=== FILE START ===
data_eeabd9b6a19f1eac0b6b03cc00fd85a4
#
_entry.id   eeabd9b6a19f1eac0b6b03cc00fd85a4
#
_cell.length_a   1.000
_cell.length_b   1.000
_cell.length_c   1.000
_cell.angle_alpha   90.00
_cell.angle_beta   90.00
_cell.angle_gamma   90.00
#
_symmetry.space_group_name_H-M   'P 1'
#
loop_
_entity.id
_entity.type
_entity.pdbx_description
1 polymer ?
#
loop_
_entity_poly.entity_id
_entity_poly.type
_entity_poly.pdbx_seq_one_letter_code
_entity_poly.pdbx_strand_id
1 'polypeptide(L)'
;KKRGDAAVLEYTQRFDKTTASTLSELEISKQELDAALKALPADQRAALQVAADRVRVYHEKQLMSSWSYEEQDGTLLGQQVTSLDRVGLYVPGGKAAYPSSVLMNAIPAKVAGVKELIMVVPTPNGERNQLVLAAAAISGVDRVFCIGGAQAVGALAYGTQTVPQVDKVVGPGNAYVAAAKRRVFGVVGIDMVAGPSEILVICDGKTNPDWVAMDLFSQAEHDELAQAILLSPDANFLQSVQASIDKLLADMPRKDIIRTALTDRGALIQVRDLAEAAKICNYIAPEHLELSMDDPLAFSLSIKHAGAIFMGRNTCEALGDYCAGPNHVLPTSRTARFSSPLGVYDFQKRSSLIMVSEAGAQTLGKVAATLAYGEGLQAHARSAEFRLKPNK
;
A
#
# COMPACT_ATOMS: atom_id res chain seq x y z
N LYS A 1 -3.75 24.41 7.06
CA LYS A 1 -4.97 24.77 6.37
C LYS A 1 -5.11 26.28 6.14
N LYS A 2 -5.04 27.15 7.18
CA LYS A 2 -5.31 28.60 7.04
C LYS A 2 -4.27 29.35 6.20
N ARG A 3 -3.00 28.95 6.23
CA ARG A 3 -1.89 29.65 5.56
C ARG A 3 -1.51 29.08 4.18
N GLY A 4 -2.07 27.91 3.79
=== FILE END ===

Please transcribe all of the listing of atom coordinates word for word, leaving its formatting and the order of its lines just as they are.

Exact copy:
data_eeabd9b6a19f1eac0b6b03cc00fd85a4
#
_entry.id   eeabd9b6a19f1eac0b6b03cc00fd85a4
#
_cell.length_a   1.000
_cell.length_b   1.000
_cell.length_c   1.000
_cell.angle_alpha   90.00
_cell.angle_beta   90.00
_cell.angle_gamma   90.00
#
_symmetry.space_group_name_H-M   'P 1'
#
loop_
_entity.id
_entity.type
_entity.pdbx_description
1 polymer ?
#
loop_
_entity_poly.entity_id
_entity_poly.type
_entity_poly.pdbx_seq_one_letter_code
_entity_poly.pdbx_strand_id
1 'polypeptide(L)'
;KKRGDAAVLEYTQRFDKTTASTLSELEISKQELDAALKALPADQRAALQVAADRVRVYHEKQLMSSWSYEEQDGTLLGQQVTSLDRVGLYVPGGKAAYPSSVLMNAIPAKVAGVKELIMVVPTPNGERNQLVLAAAAISGVDRVFCIGGAQAVGALAYGTQTVPQVDKVVGPGNAYVAAAKRRVFGVVGIDMVAGPSEILVICDGKTNPDWVAMDLFSQAEHDELAQAILLSPDANFLQSVQASIDKLLADMPRKDIIRTALTDRGALIQVRDLAEAAKICNYIAPEHLELSMDDPLAFSLSIKHAGAIFMGRNTCEALGDYCAGPNHVLPTSRTARFSSPLGVYDFQKRSSLIMVSEAGAQTLGKVAATLAYGEGLQAHARSAEFRLKPNK
;
A
#
# COMPACT_ATOMS: atom_id res chain seq x y z
N LYS A 1 -3.75 24.41 7.06
CA LYS A 1 -4.97 24.77 6.37
C LYS A 1 -5.11 26.28 6.14
N LYS A 2 -5.04 27.15 7.18
CA LYS A 2 -5.31 28.60 7.04
C LYS A 2 -4.27 29.35 6.20
N ARG A 3 -3.00 28.95 6.23
CA ARG A 3 -1.89 29.65 5.56
C ARG A 3 -1.51 29.08 4.18
N GLY A 4 -2.07 27.91 3.79